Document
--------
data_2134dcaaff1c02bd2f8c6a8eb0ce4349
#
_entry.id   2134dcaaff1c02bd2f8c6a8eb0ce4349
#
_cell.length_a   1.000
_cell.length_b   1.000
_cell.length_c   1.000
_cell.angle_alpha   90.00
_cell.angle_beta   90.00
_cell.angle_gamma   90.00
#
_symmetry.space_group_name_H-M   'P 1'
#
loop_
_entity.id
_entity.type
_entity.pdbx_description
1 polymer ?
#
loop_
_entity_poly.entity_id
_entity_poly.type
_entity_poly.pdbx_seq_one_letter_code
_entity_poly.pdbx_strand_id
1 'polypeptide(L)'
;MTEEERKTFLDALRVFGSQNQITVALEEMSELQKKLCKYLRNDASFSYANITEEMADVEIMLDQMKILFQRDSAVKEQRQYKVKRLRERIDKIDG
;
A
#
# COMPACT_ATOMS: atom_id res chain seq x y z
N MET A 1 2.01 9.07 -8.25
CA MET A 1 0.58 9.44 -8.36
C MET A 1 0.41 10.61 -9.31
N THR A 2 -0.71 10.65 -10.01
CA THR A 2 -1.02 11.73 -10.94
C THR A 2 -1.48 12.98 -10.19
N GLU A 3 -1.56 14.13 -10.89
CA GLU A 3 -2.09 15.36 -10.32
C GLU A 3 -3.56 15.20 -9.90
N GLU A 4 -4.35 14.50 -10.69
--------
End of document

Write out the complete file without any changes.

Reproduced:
data_2134dcaaff1c02bd2f8c6a8eb0ce4349
#
_entry.id   2134dcaaff1c02bd2f8c6a8eb0ce4349
#
_cell.length_a   1.000
_cell.length_b   1.000
_cell.length_c   1.000
_cell.angle_alpha   90.00
_cell.angle_beta   90.00
_cell.angle_gamma   90.00
#
_symmetry.space_group_name_H-M   'P 1'
#
loop_
_entity.id
_entity.type
_entity.pdbx_description
1 polymer ?
#
loop_
_entity_poly.entity_id
_entity_poly.type
_entity_poly.pdbx_seq_one_letter_code
_entity_poly.pdbx_strand_id
1 'polypeptide(L)'
;MTEEERKTFLDALRVFGSQNQITVALEEMSELQKKLCKYLRNDASFSYANITEEMADVEIMLDQMKILFQRDSAVKEQRQYKVKRLRERIDKIDG
;
A
#
# COMPACT_ATOMS: atom_id res chain seq x y z
N MET A 1 2.01 9.07 -8.25
CA MET A 1 0.58 9.44 -8.36
C MET A 1 0.41 10.61 -9.31
N THR A 2 -0.71 10.65 -10.01
CA THR A 2 -1.02 11.73 -10.94
C THR A 2 -1.48 12.98 -10.19
N GLU A 3 -1.56 14.13 -10.89
CA GLU A 3 -2.09 15.36 -10.32
C GLU A 3 -3.56 15.20 -9.90
N GLU A 4 -4.35 14.50 -10.69